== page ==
Uber used a complicated structure of international companies to reduce its New Zealand tax bill, accounts filed with Companies Office show.
Uber New Zealand Technologies paid $9397 in tax last year despite earning revenue of more than $1 million.
The company's annual report shows that in 2014 the alternative taxi business' costs totalled more more than $970,000, leaving it a pre-tax profit of $33,500.
Uber's expenses in this country include $231,000 on staff costs and more than $500,000 on mobile devices and fees.
A spokesperson for Uber New Zealand said the company complied with all its New Zealand tax obligations.
In the 12 months to the end of December 2014, Uber New Zealand earned $1,061,018 in revenue from its parent company based in the Netherlands.
That was a fee paid to it for marketing and support services.
Auckland-based tax consultant Terry Baucher told Checkpoint with John Campbell Uber appeared to have fine-tuned the use of a system known as 'double-Dutch' accounting.
The method is commonly used by multinationals to minimise tax obligations, by moving money from high to low tax jurisdictions.
"Google, Facebook and now Uber, they all use this strategy. Uber it appears has fine-tuned it because the other companies had an Irish subsidiary involved in there but Uber seems to have found a way of not requiring that," Mr Baucher said.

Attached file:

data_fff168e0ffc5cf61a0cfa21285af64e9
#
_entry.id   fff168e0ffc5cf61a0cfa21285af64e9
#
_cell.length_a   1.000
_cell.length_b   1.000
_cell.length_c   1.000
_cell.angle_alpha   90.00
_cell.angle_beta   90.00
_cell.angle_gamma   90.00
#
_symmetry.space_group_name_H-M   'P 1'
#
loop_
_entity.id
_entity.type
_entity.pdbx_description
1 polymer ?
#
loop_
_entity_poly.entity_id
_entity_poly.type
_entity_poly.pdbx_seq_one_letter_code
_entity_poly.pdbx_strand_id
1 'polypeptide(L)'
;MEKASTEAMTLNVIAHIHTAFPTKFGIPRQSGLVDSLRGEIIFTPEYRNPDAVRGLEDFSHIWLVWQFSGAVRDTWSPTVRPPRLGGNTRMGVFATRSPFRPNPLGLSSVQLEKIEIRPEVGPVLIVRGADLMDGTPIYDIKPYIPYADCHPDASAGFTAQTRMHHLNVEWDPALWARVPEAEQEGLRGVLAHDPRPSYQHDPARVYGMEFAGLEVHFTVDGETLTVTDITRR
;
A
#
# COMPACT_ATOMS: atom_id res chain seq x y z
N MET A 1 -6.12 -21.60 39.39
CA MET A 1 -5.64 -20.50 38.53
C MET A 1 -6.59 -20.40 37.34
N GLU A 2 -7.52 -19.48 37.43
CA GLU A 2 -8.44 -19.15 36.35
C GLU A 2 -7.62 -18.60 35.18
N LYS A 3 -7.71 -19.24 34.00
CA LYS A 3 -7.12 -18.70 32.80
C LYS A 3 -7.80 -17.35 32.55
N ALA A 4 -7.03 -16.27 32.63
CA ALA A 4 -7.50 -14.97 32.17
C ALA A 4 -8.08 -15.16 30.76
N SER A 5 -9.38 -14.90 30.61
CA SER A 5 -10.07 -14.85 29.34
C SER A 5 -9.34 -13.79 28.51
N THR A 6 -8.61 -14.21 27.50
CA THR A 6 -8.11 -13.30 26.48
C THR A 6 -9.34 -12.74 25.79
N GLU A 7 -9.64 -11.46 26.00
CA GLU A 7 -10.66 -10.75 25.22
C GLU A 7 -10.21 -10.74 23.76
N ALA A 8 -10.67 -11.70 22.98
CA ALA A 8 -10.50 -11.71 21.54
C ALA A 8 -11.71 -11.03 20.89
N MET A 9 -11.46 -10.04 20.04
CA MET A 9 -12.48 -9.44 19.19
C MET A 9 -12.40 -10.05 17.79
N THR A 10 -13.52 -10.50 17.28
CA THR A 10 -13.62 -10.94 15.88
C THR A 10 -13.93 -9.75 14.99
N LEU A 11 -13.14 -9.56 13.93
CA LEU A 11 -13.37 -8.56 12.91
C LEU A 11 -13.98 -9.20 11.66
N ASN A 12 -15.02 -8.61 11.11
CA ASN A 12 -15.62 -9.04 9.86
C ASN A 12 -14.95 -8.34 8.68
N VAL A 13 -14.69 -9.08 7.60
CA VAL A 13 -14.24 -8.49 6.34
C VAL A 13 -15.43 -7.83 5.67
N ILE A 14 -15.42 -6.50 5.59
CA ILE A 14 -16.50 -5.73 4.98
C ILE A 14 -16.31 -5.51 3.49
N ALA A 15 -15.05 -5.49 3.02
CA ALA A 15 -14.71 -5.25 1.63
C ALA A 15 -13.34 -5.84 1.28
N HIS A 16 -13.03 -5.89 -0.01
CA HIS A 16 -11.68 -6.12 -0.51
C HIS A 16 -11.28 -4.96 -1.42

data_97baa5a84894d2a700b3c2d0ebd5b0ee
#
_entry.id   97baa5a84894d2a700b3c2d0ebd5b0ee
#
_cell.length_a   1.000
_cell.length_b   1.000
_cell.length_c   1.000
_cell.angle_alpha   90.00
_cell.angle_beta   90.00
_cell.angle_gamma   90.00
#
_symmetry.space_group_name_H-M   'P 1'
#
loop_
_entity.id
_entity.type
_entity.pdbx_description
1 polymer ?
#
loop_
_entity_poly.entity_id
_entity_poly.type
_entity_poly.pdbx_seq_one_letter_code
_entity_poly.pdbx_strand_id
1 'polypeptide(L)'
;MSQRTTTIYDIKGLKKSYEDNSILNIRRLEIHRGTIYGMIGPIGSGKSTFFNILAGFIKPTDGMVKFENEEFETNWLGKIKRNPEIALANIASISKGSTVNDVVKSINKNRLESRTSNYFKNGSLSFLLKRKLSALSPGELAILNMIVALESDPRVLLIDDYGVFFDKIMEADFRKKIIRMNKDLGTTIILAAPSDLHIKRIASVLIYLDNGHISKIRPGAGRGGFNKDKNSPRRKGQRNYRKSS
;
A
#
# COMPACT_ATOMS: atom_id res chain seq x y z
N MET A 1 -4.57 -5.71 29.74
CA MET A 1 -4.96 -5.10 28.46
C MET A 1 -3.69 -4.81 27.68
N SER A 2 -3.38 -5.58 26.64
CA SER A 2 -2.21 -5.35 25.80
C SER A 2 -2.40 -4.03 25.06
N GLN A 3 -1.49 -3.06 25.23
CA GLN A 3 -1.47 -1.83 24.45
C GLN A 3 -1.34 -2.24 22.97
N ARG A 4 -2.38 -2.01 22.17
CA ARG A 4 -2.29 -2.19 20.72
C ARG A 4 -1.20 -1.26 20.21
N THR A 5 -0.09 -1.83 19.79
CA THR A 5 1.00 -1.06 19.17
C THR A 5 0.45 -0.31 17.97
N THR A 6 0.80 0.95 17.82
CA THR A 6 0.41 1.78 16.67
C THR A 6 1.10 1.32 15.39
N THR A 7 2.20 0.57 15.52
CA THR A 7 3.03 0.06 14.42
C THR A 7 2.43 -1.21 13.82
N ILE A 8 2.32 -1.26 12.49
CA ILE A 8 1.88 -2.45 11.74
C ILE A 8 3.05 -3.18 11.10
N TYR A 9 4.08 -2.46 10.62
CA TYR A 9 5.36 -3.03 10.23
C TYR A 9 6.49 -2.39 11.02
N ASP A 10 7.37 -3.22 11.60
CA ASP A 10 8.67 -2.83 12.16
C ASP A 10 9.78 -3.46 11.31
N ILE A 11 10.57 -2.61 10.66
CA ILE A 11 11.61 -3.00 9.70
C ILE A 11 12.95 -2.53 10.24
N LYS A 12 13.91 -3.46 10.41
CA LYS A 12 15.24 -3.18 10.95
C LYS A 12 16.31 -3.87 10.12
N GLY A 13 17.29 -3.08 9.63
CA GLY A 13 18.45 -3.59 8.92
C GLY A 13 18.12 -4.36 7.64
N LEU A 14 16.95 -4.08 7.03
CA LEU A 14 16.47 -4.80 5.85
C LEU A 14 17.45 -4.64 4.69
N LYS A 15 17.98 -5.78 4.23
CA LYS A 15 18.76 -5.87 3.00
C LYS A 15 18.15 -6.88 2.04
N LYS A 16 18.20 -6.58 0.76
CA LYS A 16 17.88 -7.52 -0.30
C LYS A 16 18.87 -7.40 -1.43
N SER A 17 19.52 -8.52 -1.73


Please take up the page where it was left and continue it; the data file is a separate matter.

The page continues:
The structure used by Uber was "extremely elaborate", and effectively involved booking income in the Netherlands through one company then shifting it to another Dutch company in Bermuda, Mr Baucher said.
The amount of revenue collected from fares in New Zealand was unknown. Uber drivers kept 80 percent of each fare and were responsible for paying their own income tax and GST.
The remaining 20 percent was collected by Uber BV in the Netherlands, which processed the credit card payments.
"Uber BV then pays a royalty to [another Uber entity], which is another Dutch company but headquartered in Bermuda. And ultimately that company then pays on a small royalty to its headquarters in San Francisco," Mr Baucher said.
Uber BV in the Netherlands then paid a marketing fee to its New Zealand business.
"That's how Uber New Zealand derives its income," Mr Baucher said.
An investigation by Fortune Magazine last year found this money merry-go-round resulted in Uber paying only about 1 percent tax.
The arrangement is not illegal but has attracted criticism in countries, such as in the United States, where multinational companies such as Google end up paying very little tax.
Uber NZ's tax and costs
Uber New Zealand Technologies incurred costs of $976,287, resulting in a pre-tax profit of $33,561.
While it paid $9397 in tax, based on the company tax rate of 28 percent, its total tax bill for 2014 was $33,910 due to deferred tax incurred in 2013, its first year of operation in New Zealand.
Costs for 2014 included $231,302 on payroll, $358,216 on mobile devices and $188,885 on mobile fees.
While Uber New Zealand Technologies received $1.06m in revenue last year from its Dutch parent, it owes $1.1m to three Dutch-based Uber companies.